The Staples Center, where Bryant played his home games for all but the first couple seasons of his career, was the natural choice for a venue. After Bryant’s death, fans flocked there to grieve, leave flowers and mementos, and yell “Kobe!” while chucking paper balls into a trash can. It’s also hosted two public memorial services before, for Michael Jackson and Nipsey Hustle.
The City of Los Angeles coordinated with Bryant’s widow Vanessa, the Lakers, and the Clippers, who have a game that evening against the Memphis Grizzlies. The date was chosen in part for its numerical significance. Gianna’s number was 2 and Kobe’s for the second half of his career was 24, so 2/24 makes a whole lot of sense.
Los Angeles mayor Eric Garcetti said previously that “We are one city that believes in each other, believes in something bigger than ourselves and we will absolutely do everything to make sure that this is done so that everybody can come to it as well.” That might be difficult, as the Staples Center has a maximum capacity of around 19,000 and thousands more will want to attend the event. The Los Angeles Times said that entry to the event is expected to be “severely restricted,” leaving most fans to watch on television.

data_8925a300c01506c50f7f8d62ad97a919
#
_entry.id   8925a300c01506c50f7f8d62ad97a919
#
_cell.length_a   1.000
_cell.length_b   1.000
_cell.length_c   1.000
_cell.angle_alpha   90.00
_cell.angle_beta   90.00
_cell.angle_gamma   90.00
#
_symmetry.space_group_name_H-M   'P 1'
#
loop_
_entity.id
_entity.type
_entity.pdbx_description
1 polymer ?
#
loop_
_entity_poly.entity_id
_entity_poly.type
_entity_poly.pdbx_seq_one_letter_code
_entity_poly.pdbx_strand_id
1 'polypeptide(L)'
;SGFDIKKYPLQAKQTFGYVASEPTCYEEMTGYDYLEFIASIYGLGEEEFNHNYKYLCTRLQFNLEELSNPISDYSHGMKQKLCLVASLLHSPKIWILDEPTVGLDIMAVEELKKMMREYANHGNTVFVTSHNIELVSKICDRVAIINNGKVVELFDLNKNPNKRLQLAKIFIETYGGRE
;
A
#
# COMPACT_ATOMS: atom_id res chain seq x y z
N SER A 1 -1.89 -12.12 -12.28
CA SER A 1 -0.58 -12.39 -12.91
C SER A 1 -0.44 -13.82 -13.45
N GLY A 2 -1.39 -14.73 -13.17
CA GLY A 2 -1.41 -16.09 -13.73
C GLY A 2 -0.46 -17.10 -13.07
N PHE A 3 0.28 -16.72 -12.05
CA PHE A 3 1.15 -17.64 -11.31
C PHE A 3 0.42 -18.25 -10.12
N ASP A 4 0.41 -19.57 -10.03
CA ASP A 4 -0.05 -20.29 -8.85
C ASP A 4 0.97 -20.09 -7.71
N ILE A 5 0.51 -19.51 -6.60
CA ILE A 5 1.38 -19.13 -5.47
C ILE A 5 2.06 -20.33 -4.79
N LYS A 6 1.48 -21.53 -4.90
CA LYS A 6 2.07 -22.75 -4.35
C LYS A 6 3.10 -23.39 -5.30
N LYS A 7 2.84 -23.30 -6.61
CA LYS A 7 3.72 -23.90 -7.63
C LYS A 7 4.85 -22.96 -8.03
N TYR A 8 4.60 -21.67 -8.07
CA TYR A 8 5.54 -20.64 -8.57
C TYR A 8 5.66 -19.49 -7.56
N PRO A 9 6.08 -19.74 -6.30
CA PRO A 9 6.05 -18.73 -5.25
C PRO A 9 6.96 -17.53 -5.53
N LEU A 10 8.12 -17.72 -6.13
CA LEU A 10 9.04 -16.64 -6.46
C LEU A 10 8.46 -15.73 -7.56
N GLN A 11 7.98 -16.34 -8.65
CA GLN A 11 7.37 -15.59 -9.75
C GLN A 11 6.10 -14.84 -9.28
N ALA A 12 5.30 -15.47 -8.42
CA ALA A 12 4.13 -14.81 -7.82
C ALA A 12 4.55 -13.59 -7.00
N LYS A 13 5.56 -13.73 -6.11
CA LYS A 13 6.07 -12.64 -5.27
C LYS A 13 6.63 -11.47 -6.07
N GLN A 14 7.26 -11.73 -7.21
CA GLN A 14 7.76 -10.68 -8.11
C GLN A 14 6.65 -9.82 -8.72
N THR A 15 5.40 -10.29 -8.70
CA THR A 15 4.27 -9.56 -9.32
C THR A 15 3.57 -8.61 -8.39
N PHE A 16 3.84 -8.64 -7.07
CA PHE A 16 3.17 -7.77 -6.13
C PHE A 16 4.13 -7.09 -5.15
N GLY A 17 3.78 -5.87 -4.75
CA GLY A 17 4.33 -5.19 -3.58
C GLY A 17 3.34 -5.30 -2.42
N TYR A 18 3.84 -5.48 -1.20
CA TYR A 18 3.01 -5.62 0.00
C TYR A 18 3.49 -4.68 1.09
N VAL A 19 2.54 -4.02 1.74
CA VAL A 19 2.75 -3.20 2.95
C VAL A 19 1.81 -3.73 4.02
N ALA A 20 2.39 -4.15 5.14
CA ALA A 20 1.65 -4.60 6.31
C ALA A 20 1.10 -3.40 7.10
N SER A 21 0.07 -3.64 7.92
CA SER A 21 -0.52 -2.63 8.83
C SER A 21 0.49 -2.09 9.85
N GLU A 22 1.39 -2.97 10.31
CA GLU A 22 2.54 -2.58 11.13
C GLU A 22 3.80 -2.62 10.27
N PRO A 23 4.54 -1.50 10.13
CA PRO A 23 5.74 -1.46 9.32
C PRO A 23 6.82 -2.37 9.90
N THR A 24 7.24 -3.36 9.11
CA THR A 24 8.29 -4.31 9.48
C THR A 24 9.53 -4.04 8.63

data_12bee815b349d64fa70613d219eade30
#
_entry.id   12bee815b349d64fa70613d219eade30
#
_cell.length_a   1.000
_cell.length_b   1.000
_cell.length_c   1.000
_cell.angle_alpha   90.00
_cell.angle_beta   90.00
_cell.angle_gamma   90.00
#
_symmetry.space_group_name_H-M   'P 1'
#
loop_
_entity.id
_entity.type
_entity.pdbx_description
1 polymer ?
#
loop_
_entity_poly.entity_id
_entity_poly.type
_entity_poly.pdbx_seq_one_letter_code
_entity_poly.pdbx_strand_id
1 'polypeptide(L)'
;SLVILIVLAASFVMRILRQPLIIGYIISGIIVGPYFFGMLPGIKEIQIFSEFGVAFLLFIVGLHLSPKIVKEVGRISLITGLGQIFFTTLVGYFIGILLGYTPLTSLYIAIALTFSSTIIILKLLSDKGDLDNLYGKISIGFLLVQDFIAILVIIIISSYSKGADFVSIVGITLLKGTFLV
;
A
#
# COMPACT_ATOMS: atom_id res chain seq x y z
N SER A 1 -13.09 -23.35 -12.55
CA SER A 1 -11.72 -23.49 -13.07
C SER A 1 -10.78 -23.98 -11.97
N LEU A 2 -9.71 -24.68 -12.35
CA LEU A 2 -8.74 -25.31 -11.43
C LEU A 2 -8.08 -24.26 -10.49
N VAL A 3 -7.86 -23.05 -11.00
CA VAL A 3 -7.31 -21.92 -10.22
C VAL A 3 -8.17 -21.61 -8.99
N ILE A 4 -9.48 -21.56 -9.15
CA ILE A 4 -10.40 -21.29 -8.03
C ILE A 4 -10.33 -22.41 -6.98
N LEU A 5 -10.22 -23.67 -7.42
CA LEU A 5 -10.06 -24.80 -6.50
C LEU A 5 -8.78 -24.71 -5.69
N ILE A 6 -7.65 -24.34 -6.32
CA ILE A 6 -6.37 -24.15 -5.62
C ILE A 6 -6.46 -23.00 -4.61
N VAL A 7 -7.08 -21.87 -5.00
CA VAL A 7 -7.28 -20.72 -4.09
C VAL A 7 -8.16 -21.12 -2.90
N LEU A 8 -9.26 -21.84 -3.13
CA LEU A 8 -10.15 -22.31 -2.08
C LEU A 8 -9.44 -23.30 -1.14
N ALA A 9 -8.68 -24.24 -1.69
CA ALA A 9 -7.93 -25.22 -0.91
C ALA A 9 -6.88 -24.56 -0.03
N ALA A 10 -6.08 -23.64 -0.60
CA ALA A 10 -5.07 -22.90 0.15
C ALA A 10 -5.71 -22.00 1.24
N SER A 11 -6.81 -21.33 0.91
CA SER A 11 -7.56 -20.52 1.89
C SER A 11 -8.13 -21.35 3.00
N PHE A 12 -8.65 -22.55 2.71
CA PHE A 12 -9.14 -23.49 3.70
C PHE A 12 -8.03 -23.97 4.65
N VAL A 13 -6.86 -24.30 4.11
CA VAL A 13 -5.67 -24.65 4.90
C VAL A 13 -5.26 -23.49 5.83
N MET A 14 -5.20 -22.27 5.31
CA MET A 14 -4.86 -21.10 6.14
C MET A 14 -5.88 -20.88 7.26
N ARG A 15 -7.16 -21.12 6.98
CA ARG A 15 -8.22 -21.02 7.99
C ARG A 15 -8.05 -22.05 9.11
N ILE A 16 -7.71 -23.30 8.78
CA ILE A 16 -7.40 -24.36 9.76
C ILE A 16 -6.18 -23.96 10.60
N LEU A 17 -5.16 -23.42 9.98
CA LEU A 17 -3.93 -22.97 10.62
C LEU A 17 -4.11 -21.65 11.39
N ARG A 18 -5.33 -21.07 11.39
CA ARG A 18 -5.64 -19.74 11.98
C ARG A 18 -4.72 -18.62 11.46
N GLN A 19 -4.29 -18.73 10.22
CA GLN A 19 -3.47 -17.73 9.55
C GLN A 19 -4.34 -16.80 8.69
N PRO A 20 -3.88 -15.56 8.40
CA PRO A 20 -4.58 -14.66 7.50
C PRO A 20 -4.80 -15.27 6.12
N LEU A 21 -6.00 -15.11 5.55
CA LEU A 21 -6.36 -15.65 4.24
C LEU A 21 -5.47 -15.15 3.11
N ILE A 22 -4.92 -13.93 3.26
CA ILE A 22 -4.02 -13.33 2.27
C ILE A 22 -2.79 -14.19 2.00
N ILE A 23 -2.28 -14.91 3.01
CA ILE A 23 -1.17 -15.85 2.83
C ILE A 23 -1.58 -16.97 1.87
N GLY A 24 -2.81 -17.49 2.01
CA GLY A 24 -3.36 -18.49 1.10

This information has been confirmed by the Times and others, but it has yet to be officially announced by the city of Los Angeles. And beyond the time and place, there aren’t many other details about what the memorial will actually consist of.
But if you’re planning on watching the event on TV — it will undoubtedly be carried live on ESPN and cable news networks — then you can go ahead and clear your schedule for the morning of February 24 for what will undoubtedly be quite the emotional spectacle.